The Spielberg of Irpinia

Lo Spielberg d’Irpinia

Soaked in history and stories, the prison that was once called the “Spielberg of Irpinia” survives in one of the most beautiful towns in the Campania hinterland: Montefusco.

Overlooking a splendid and airy valley between Avellino and Benevento, halfway between the Sannio and Irpinia, over the centuries Montefusco has played a crucial role in the administration of justice. In the 15th century, the underground cellars of the castle were used as a judicial prison. Each Principality had one and in Montefusco there was the one of Ultra.

A programmatic note issued by the viceroys of Naples around 1600 suggested that the jails were neither dark nor fetid because they were not intended for punishment but for custody. That of Montefusco was instead dark, humid, underground and so fetid that in summer those who resided in the upper floors of the castle had to go away, so intense was the stench that rose from below.

But it was in the nineteenth century that the Spielberg of Irpinia consolidated its reputation as a hard prison. When Ferdinand II of Bourbon, worried that the ideas on the unity of Italy advocated by the count of Cavour could spread among the most brilliant minds of his Kingdom, he carried out a ferocious and bloody repression. And the captured political dissidents were taken to the Montefusco prison, in order to make them inoffensive. Besides, what place could have better guaranteed the isolation of the prisoners, if not a small village on the mountain, 700 meters high and far from everything, especially from Naples?

“Chi trase a Montefuscolo e po’ se n’esce po’ dì ca ’n’terra ’n’ata vota nasce”
“Whoever enters Montefusco and then leaves it can say that on Earth he is born again”

There Cavour's revolutionary and liberal ideas would never have arrived. What kind of penalties the political prisoners suffered within that prison is testified by some phrases found engraved on the walls and today reproduced on the panels that guide us during the visit: “Neither prisons nor galleys educate good people”.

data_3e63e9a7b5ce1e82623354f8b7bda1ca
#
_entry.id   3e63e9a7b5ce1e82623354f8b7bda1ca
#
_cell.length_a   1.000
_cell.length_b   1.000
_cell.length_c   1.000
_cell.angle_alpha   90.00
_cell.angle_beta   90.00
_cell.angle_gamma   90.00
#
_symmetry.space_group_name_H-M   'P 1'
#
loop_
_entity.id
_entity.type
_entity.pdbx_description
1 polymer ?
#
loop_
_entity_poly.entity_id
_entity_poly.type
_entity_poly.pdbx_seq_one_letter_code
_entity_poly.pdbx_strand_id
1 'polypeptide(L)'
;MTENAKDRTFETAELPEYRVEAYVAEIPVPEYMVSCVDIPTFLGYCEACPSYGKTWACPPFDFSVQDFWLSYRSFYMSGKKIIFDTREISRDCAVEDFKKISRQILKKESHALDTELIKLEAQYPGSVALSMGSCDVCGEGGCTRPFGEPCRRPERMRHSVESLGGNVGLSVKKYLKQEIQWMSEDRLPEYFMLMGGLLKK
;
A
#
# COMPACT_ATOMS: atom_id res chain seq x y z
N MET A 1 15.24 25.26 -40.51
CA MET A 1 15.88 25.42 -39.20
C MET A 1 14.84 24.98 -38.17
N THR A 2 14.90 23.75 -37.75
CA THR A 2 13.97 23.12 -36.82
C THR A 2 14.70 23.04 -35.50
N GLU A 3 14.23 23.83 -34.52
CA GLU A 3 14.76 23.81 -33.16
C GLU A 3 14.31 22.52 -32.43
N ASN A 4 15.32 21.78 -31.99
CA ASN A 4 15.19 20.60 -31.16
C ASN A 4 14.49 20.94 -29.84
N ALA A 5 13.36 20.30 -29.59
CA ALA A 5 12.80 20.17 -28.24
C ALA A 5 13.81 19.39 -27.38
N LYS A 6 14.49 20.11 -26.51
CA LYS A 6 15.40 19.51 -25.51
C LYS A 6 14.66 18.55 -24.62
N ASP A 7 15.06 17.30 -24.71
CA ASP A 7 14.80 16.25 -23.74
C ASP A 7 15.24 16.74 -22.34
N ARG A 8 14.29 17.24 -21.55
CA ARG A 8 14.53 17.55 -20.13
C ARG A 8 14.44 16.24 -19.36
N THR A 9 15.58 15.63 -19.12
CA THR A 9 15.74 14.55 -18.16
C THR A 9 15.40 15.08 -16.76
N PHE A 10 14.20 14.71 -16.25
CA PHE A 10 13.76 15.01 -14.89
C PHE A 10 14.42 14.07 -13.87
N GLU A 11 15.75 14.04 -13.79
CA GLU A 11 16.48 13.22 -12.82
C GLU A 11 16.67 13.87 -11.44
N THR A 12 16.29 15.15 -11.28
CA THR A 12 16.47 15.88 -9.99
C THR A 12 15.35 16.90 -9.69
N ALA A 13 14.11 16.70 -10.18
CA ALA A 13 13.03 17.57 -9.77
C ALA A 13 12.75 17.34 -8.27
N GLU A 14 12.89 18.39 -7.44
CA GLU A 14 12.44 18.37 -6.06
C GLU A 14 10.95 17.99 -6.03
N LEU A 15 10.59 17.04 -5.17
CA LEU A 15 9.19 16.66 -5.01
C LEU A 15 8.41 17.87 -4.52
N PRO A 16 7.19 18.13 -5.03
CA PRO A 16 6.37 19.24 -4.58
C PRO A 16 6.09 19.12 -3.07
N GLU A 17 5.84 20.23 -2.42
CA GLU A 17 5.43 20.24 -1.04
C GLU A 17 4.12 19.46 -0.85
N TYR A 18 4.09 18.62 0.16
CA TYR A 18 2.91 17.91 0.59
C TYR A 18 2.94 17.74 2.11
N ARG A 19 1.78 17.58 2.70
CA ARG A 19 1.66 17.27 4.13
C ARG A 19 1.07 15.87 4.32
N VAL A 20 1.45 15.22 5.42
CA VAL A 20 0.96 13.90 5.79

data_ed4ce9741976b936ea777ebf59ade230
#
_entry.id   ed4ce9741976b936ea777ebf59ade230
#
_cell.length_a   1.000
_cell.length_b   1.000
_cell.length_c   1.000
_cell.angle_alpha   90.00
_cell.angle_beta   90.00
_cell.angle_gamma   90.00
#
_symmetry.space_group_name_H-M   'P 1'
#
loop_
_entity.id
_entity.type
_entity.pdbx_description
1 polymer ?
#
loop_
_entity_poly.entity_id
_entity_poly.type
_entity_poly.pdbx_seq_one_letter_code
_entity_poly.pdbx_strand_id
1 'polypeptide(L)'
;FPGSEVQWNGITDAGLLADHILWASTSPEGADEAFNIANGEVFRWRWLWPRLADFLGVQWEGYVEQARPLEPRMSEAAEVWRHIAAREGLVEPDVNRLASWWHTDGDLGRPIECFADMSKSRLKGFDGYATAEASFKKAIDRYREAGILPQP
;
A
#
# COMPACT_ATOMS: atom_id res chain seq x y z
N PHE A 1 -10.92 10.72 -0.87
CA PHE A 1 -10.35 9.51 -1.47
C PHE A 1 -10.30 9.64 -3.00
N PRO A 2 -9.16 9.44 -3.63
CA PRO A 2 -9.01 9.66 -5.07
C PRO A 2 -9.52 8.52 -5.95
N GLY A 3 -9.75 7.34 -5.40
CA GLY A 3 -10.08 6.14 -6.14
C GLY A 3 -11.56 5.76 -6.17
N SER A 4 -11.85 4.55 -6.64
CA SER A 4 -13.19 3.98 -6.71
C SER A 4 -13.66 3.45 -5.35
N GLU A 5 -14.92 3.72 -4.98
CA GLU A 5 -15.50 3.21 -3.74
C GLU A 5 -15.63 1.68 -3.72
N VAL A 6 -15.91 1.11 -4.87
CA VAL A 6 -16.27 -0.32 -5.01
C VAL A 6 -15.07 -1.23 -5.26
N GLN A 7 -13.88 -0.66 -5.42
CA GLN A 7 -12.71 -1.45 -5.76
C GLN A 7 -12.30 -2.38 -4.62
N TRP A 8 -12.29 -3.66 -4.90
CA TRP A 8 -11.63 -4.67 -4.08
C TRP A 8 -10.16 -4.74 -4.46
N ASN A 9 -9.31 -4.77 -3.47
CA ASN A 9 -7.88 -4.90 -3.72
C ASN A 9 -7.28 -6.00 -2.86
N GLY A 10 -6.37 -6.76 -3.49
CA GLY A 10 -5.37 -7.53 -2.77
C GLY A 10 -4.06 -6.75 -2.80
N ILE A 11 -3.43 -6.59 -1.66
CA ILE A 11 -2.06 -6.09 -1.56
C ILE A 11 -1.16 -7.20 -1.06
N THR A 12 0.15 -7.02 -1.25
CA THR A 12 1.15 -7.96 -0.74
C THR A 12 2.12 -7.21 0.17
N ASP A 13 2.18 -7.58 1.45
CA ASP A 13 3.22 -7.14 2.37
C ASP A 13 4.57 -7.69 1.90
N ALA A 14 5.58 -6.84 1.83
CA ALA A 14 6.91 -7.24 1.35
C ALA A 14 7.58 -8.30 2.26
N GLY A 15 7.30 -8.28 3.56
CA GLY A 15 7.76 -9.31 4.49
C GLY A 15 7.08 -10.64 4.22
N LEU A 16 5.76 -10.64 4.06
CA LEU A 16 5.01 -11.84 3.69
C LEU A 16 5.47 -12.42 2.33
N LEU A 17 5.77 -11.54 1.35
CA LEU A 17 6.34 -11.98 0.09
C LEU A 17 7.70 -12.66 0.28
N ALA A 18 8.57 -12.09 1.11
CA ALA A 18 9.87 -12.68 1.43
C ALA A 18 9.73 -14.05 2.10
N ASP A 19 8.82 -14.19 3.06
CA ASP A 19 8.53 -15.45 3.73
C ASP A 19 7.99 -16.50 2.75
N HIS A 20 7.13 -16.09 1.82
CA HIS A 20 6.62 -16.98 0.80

Baron Nicola Nisco, Carlo Poerio, former Minister of Ferdinando II, and count Michele Pironti, were detained in Montefusco until 1859, when the life sentence was turned into exile. And they documented the violence and humiliations suffered during detention: daily searches, lack of beds, no hope of privacy, tight spaces, little light, corporal punishment.

Anyone who showed respect or empathy for the poor inmates was first viewed with suspicion and then severely punished. Even a nightingale, who dared to cheer up the days of prisoners with his melodious song, was ruthlessly killed by one of the guards, Duke Sigismondo Castromediano from Lecce wrote in his diaries, as reported by a well documented site dedicated to the history of Montefusco and brigandage.

Today that place of pain and torture is immersed in the silence of the country and illuminated by warm rays of sun, when the day is good. In 1928 it was declared a national monument and was later renovated, but when you pass the door of that cellar, it is not difficult to imagine how much violence and how many abuses those walls could tell.